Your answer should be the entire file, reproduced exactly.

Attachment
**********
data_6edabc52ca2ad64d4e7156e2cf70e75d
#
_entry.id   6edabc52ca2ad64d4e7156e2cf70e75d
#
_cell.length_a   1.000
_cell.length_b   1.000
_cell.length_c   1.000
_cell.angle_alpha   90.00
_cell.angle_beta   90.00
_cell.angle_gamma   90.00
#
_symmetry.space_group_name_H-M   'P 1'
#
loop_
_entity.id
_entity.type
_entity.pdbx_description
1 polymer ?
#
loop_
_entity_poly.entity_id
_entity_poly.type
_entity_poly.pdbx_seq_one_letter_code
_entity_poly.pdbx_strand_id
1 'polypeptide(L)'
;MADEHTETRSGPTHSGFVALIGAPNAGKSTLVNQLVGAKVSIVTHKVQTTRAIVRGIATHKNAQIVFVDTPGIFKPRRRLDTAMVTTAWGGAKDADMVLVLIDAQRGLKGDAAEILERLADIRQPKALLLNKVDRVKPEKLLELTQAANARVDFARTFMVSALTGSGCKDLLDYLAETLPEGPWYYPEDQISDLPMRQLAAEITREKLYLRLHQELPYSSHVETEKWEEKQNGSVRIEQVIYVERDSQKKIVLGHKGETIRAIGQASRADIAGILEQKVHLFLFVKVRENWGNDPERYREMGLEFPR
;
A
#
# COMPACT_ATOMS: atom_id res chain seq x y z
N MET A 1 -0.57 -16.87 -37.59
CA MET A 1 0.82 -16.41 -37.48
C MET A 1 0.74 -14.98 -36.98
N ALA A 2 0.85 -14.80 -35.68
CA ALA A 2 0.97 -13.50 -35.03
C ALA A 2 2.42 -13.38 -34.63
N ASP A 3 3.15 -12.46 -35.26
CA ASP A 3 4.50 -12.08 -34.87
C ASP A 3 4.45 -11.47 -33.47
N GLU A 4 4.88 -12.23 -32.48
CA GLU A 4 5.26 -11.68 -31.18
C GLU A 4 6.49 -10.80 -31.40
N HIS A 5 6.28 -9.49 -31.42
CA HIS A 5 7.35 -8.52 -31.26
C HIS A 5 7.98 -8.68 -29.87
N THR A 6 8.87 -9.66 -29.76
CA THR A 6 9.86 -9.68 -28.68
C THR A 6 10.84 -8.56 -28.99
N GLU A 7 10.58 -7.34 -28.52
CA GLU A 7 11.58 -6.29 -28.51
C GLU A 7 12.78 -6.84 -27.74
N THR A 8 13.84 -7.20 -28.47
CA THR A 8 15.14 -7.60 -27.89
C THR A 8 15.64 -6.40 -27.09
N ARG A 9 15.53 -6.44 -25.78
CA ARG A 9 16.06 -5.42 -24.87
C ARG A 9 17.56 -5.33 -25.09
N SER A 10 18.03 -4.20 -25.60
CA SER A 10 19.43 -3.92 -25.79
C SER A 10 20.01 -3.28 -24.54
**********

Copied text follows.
data_6edabc52ca2ad64d4e7156e2cf70e75d
#
_entry.id   6edabc52ca2ad64d4e7156e2cf70e75d
#
_cell.length_a   1.000
_cell.length_b   1.000
_cell.length_c   1.000
_cell.angle_alpha   90.00
_cell.angle_beta   90.00
_cell.angle_gamma   90.00
#
_symmetry.space_group_name_H-M   'P 1'
#
loop_
_entity.id
_entity.type
_entity.pdbx_description
1 polymer ?
#
loop_
_entity_poly.entity_id
_entity_poly.type
_entity_poly.pdbx_seq_one_letter_code
_entity_poly.pdbx_strand_id
1 'polypeptide(L)'
;MADEHTETRSGPTHSGFVALIGAPNAGKSTLVNQLVGAKVSIVTHKVQTTRAIVRGIATHKNAQIVFVDTPGIFKPRRRLDTAMVTTAWGGAKDADMVLVLIDAQRGLKGDAAEILERLADIRQPKALLLNKVDRVKPEKLLELTQAANARVDFARTFMVSALTGSGCKDLLDYLAETLPEGPWYYPEDQISDLPMRQLAAEITREKLYLRLHQELPYSSHVETEKWEEKQNGSVRIEQVIYVERDSQKKIVLGHKGETIRAIGQASRADIAGILEQKVHLFLFVKVRENWGNDPERYREMGLEFPR
;
A
#
# COMPACT_ATOMS: atom_id res chain seq x y z
N MET A 1 -0.57 -16.87 -37.59
CA MET A 1 0.82 -16.41 -37.48
C MET A 1 0.74 -14.98 -36.98
N ALA A 2 0.85 -14.80 -35.68
CA ALA A 2 0.97 -13.50 -35.03
C ALA A 2 2.42 -13.38 -34.63
N ASP A 3 3.15 -12.46 -35.26
CA ASP A 3 4.50 -12.08 -34.87
C ASP A 3 4.45 -11.47 -33.47
N GLU A 4 4.88 -12.23 -32.48
CA GLU A 4 5.26 -11.68 -31.18
C GLU A 4 6.49 -10.80 -31.40
N HIS A 5 6.28 -9.49 -31.42
CA HIS A 5 7.35 -8.52 -31.26
C HIS A 5 7.98 -8.68 -29.87
N THR A 6 8.87 -9.66 -29.76
CA THR A 6 9.86 -9.68 -28.68
C THR A 6 10.84 -8.56 -28.99
N GLU A 7 10.58 -7.34 -28.52
CA GLU A 7 11.58 -6.29 -28.51
C GLU A 7 12.78 -6.84 -27.74
N THR A 8 13.84 -7.20 -28.47
CA THR A 8 15.14 -7.60 -27.89
C THR A 8 15.64 -6.40 -27.09
N ARG A 9 15.53 -6.44 -25.78
CA ARG A 9 16.06 -5.42 -24.87
C ARG A 9 17.56 -5.33 -25.09
N SER A 10 18.03 -4.20 -25.60
CA SER A 10 19.43 -3.92 -25.79
C SER A 10 20.01 -3.28 -24.54